FAU researchers develop software to predict hurricanes
Nowadays, computer simulations are essential in science. Whether it is meteorology, medicine, engineering or materials science, all of these disciplines use computer models in their experiments. However, the more complex the simulations become, the more computing power is required. A standard PC is no longer enough. For a number of years, computer scientists at FAU have been working on simulation software which enables CPU-intensive model calculations to be carried out effectively and as accurately as possible. They have now released a new version of this software which will be used in the USA for a new program that predicts hurricanes. The software combines two important features: it is both fast and portable, so it can be used on any computer without needing any complex adjustments.
Weather forecasters in the USA have just six hours to predict the path of a hurricane. This is the time between taking images of the weather patterns and issuing any warnings. Three scenarios have to be calculated during this time: the hurricane could run straight, turn to the left or turn to the right. A program needs two and a half hours for each calculation. This means that a total of seven and a half hours is required – one and a half hours longer than is allowed. To run the calculations on different computers at the same time would require millions of euros to cover the initial costs and result in running costs of several hundred thousand euros per year. In light of this, the complexity of the simulations has been reduced. ‘The simulation of waves in the ocean has been turned off, for example,’ explains Andreas Schäfer from the Chair of Computer Science 3 (Hardware Architectures) at FAU. This speeds up the calculations but reduces their accuracy. The software developed at FAU, LibGeoDecomp (short for Library for Geometric Decompositions Codes), will be used in a new research project called STORM in order for the hurricane prediction program ADCIRC to make quicker and more accurate calculations. The Erlangen-based researchers are working on STORM – which is funded by the US National Science Foundation – with colleagues in the USA.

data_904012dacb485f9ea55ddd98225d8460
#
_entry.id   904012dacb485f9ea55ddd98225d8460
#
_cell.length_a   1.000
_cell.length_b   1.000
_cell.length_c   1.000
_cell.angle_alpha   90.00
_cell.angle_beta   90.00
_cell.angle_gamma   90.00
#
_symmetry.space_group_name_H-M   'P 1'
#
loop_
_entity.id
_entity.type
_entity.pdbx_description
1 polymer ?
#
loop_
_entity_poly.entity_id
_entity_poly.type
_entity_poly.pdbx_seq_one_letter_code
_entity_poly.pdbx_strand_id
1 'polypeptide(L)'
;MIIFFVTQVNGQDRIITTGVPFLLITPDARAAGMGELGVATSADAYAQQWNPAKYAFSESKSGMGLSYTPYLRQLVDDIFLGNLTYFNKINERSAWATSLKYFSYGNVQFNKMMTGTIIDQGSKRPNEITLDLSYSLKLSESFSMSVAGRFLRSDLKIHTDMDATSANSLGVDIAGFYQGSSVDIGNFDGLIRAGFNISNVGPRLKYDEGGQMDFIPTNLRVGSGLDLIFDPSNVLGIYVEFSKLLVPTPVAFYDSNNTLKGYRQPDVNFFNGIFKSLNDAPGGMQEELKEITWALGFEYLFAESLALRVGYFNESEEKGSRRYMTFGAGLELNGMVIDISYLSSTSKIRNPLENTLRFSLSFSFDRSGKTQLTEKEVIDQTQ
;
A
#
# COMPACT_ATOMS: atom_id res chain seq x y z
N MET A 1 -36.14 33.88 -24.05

It is the fourth version of LibGeoDecomp which the FAU researchers have released as open source software, making it available for free for everyone. It is the first simulation software that combines two of the most important features of any software. Firstly, LibGeoDecomp is more efficient than its predecessor. ‘Our software achieves several petaflops of performance. This means that several quadrillions of calculations are carried out in just one second,’ explains Schäfer. The researchers still have to wait and see how this will affect hurricane predictions. ‘The STORM project has only just started. We are only just beginning to test combining LibGeoDecomp and ADCIRC,’ says Schäfer.
Two in one
The software is not just highly efficient, it is also portable. It can be used on any computer without being installed and without the user having to make any adjustments. This is a particularly useful feature for researchers. ‘With LibGeoDecomp, researchers can construct simulations without having to worry about the technical details,’ explains Schäfer. ‘To a certain extent, our software separates the IT problems from the problems of the discipline in which it is used.’
The combination of these two properties – efficiency and portability – is currently unique. ‘Before now, software was only one thing. It was either fast or portable, but not both at the same time. Due to the combination of these two properties, LibGeoDecomp is currently one of the most powerful types of software on the market. It will contribute to great advancements in simulation technology.’ This is because calculating the path of a hurricane is just one of its possible applications. ‘So far we have used LibGeoDecomp to simulate crystal growth in melts and particle motion in space or for flow simulations, for example,’ Schäfer adds.